Discounts work. If you are a regular reader of this blog you will know that I often write about the value of special pricing, promotions, offers, and sales to drive interest and boost purchases.

However, there is an opposing view. And it would be unfair of us to ignore it entirely. Because as much as it’s true that discounts can work to increase revenue over certain time periods, over the long term they can (not always but in some cases) also have a negative impact on your business.

The following is an attempt to explain why – not to advise against the practice, but to spread awareness about the potential dangers of discounting strategies so that you know what to look for and when to change course.

Discounts and Your Brand

Use of discounts can affect your brand – that is, the impression that consumers have of your company. Some companies use discounts quite frequently. Others can afford never to offer discounted pricing.

Whether or not you use discounts does not determine what people think of your brand. However, when you use discounts often, you are signaling two things:

  1. The value your products or services provide may be less than one would assume at full price
  2. Consumers should never buy at full price because they can always wait for a bigger discount

Apple Never Discounts

When we think of consumer brands that do not discount, Apple is the first one that comes to mind. Apple has been able to build their success as more of a luxury brand. They have sustained a higher price point in the marketplace than most of their competitors.

One might argues that Apple would grow their dominance if they started offering lower prices. They might bring in more customers, and generate more revenue, with discounts and other promotions.

But Apple has made the active decision not to do this. Most likely, that is because they are afraid what that strategy might do to the brand that they have spent so long crafting. Price is not a part of the Apple value proposition. Instead, they are focused on creating quality products that are easy to use.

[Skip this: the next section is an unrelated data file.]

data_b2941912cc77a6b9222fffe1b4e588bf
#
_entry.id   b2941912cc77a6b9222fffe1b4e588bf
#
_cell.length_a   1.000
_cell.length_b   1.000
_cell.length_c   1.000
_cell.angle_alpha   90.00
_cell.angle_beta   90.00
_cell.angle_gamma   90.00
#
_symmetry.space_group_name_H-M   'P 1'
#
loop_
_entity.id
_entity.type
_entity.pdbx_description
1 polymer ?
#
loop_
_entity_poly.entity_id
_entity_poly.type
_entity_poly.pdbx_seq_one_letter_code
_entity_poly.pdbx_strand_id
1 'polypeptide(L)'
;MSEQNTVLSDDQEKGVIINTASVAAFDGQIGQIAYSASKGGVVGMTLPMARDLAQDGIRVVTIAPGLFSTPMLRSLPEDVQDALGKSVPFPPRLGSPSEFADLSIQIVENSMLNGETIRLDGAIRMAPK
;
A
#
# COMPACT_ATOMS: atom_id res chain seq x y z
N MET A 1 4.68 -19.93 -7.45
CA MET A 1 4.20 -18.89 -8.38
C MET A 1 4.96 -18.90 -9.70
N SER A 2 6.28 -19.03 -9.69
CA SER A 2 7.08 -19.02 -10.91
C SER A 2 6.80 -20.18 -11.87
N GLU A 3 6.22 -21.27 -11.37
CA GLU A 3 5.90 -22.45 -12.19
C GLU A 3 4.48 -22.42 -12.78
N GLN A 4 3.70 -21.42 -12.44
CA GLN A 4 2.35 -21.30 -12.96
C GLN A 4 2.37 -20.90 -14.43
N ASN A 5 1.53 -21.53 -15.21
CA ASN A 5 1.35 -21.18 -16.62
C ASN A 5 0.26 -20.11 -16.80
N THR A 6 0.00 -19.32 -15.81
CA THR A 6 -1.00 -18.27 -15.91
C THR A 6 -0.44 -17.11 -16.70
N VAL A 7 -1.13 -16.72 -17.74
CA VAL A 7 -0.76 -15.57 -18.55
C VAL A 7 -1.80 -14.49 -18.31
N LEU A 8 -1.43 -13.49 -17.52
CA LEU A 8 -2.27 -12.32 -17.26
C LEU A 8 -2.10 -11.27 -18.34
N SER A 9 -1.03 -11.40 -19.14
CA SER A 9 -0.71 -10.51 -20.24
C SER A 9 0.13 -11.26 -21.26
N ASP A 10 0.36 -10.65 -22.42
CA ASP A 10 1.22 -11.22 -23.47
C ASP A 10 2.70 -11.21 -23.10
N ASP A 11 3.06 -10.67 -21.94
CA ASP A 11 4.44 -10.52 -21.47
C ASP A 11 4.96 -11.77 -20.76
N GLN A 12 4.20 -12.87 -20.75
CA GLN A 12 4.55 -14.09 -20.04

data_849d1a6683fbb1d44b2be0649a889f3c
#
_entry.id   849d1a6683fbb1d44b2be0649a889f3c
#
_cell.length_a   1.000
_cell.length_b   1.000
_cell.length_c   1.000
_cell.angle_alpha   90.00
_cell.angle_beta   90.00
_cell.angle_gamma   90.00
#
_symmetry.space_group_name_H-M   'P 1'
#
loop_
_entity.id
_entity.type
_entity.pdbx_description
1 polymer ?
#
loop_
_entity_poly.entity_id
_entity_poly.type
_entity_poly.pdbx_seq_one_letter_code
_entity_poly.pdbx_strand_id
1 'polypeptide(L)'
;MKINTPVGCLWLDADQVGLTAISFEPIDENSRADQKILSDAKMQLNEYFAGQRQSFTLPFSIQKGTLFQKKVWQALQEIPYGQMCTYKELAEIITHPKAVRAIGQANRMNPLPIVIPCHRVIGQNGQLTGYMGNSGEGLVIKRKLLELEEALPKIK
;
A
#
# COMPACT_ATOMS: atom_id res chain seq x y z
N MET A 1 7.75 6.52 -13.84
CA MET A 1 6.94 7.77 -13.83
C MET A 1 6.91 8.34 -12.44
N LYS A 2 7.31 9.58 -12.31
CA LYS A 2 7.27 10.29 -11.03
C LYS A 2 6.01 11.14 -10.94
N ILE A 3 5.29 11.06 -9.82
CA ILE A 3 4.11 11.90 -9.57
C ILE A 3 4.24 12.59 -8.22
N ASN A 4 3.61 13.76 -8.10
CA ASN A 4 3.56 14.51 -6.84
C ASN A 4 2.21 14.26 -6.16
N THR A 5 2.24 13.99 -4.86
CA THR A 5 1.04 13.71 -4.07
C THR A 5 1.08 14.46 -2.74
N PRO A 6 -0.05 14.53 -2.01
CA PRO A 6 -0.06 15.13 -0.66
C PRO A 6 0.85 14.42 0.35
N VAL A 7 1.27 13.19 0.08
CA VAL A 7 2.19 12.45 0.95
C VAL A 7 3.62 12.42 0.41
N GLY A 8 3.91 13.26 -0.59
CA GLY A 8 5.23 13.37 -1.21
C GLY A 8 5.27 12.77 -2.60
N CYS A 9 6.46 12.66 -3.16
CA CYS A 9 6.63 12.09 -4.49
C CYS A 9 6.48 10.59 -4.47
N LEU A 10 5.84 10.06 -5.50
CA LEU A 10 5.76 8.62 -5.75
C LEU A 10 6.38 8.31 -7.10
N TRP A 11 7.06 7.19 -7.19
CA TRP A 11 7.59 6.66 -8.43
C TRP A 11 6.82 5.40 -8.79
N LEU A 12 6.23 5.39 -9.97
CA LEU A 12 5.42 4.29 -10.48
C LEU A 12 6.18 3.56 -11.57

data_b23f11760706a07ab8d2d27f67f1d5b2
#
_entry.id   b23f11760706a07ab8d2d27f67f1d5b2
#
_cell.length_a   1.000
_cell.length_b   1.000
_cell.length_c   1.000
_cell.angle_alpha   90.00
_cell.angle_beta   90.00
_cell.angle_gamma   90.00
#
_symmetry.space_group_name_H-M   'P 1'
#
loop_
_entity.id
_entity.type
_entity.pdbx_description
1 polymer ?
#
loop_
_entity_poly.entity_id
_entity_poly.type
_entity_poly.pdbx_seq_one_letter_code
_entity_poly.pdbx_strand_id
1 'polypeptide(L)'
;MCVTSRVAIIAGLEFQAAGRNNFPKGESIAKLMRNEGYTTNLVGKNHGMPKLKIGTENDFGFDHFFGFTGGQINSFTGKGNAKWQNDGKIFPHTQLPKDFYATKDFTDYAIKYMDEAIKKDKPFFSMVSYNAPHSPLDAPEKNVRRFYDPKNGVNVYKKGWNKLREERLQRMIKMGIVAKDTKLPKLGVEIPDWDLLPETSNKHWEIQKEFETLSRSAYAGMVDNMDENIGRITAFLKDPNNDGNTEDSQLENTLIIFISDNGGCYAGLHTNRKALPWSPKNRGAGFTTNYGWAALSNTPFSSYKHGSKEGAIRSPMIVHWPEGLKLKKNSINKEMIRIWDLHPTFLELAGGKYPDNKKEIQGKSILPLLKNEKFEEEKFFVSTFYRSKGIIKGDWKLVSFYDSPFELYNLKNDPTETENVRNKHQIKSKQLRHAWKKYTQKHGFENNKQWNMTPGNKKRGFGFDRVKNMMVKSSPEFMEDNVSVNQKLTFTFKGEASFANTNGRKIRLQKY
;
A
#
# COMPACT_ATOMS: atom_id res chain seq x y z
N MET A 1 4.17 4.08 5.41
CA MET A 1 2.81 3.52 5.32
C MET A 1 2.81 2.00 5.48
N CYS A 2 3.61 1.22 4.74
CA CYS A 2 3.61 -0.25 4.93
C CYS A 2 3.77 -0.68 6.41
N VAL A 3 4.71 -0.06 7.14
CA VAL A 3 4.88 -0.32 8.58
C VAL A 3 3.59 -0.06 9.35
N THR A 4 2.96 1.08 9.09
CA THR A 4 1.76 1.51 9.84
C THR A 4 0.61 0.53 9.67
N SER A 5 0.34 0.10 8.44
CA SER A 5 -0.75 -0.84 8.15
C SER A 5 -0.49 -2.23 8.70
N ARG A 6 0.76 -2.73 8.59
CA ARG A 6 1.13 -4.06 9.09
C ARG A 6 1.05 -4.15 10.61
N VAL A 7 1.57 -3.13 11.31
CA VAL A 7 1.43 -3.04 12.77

Walmart vs. JC Penney

Walmart and JC Penney are two brands that consumers will generally associate with low prices. Unlike Apple, these two retailers have actively chosen to compete on price. Price is a key part of each of their value proposition.

But, they each have a different strategy for offering lower prices. JC Penney uses a discount strategy, offering frequent sales to drive people into stores. Whereas Walmart offers what they call “Everyday Low Prices” – a way to distinguish themselves as offering the lowest prices, all the time.

In fact, in 2017 JC Penney’s new CEO chose to deploy a new pricing model which more resembled Walmart’s. Rather than offering frequent sales, they told their customers that they would now be offering the lowest prices available, all the time.

What happened? Consumers revolted, sales slumped, and the CEO was fired. And they have since gone back to the original, sales-driven model.

This demonstrates points #1 and 2 up top – when you use discounts to meet your sales goals, consumers will associate your brand with discounted pricing. This creates an expectation that will be difficult to break from.

Should You Offer Discounts?

To repeat, all of the above is not a reason not to offer discounts. But it is something that you have to consider when you start making discounting a part of your pricing strategy.

Discounts and other promotions can drive increased interest, traffic, and sales. But just like anything else, if you become too reliant on discounted pricing to grow your business, you run the risk of negative brand impact in the long term.